Americans are more divided in their perceptions of race than ever before, according to a Gallup poll released earlier this month.

The Gallup 2001 Social Audit on Black/White relations revealed that 66 percent of blacks believe race will always be a problem in America, while 45 percent of whites agree. This 21-point gap between blacks’ and whites’ expectations is the largest Gallup has recorded since it first asked the question in 1993.
Forty percent of blacks said they are treated unfairly by law enforcement officials, while 35 percent of whites agreed blacks were treated unfairly.
The poll showed a “persistent gap between the way blacks and whites view the world today,” said Frank Newport, editor in chief of Gallup.
Another significant divide was on the issue of educational opportunity. In 1962, when Gallup first asked blacks if their children had the same chance as white children to get a good education in their own communities, 53 percent answered positively. Although this number rose to 68 percent in 1990, it fell to 52 percent in the current poll.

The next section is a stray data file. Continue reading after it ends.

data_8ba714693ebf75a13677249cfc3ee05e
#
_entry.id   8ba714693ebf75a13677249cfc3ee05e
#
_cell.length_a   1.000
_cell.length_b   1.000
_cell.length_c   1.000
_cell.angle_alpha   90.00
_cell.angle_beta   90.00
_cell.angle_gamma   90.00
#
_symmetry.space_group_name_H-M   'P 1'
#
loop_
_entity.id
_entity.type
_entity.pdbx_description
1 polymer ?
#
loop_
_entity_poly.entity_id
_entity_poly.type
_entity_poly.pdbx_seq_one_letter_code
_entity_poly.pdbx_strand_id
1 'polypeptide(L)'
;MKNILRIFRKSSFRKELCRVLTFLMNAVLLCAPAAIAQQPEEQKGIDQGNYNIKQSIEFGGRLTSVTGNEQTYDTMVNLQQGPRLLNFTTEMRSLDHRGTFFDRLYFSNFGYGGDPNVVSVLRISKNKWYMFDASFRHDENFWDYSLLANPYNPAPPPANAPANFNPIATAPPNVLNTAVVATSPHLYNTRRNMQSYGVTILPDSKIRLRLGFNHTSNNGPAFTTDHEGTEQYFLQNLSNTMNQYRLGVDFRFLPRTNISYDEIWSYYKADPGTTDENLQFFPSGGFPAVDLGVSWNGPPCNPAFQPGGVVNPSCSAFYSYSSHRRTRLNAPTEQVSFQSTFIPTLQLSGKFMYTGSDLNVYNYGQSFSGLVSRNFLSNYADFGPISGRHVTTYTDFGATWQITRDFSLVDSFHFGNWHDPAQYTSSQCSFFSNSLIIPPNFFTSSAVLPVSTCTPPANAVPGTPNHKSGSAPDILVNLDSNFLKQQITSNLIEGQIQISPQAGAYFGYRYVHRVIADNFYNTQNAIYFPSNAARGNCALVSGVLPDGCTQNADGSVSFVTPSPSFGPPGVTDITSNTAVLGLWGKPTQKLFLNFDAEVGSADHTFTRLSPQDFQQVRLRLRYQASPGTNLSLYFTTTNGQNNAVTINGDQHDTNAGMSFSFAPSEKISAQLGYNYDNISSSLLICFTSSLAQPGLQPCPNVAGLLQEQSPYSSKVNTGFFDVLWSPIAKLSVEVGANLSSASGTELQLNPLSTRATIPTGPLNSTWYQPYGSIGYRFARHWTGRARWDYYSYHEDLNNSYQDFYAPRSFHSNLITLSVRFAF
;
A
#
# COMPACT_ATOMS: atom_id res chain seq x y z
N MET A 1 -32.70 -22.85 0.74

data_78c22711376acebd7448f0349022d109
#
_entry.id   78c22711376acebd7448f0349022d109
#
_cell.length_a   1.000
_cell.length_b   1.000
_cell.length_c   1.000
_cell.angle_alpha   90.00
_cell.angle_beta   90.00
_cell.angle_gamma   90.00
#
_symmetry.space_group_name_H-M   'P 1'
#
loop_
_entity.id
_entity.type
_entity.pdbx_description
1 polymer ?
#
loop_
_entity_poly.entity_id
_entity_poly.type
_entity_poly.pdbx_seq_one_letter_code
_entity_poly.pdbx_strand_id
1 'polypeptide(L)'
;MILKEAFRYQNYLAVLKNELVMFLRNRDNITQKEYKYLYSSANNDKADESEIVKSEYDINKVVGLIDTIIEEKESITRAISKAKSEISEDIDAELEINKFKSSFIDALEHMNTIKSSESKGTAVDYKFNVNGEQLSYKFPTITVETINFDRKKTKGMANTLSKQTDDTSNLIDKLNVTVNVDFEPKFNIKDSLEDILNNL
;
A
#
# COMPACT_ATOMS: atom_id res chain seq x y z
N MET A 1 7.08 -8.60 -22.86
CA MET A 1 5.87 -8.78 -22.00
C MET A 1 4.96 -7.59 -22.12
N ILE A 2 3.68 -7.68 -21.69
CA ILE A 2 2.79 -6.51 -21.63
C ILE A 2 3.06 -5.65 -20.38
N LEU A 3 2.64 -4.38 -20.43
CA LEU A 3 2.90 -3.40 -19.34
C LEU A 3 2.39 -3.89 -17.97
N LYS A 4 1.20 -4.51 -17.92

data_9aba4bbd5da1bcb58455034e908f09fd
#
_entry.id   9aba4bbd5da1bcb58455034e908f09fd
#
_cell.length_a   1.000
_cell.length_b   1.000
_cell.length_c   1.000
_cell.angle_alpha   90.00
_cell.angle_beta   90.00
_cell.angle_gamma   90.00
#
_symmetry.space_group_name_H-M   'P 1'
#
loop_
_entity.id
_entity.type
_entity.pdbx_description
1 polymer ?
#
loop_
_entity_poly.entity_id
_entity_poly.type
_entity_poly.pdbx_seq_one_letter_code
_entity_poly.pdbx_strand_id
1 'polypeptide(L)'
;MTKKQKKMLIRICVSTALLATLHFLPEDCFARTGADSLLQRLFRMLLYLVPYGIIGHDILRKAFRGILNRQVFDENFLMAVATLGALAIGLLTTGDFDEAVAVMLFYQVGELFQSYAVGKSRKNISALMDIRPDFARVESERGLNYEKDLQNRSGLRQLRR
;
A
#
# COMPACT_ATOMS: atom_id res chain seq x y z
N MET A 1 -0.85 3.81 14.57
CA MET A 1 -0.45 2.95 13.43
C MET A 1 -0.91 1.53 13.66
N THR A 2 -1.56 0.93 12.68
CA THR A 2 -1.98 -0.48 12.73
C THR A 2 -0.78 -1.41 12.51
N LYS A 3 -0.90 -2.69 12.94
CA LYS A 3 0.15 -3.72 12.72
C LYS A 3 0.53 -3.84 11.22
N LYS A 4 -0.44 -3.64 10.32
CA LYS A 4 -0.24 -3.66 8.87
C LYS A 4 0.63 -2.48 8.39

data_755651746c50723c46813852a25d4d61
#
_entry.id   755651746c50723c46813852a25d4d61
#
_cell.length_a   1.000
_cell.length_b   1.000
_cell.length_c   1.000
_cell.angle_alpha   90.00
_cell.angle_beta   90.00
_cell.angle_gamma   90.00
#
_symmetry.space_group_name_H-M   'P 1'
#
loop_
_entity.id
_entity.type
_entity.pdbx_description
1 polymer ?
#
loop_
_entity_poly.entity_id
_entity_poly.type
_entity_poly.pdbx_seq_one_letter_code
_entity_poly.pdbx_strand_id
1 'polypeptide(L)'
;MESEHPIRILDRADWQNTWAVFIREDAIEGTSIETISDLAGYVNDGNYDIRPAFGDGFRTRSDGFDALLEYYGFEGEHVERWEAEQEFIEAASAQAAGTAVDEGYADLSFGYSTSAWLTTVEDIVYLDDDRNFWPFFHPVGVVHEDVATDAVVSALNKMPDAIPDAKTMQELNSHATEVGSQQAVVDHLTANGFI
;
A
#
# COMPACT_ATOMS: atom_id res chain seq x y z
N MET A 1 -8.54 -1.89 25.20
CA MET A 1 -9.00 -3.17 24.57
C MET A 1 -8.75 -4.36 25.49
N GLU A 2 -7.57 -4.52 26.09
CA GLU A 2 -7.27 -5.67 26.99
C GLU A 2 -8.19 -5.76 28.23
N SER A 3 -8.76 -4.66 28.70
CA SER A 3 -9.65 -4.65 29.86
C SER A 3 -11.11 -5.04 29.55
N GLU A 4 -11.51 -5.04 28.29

In 1989, 71 percent of whites and 51 percent of blacks believed there was equality in housing. Today, 83 percent of whites think access to affordable housing is equal, while 48 percent of blacks agree.
Nearly half–47 percent–of blacks felt they were treated unfairly in public due to their race in the past month.
Differences in experiences partially explain the existing gap in opinion, Harrington said.

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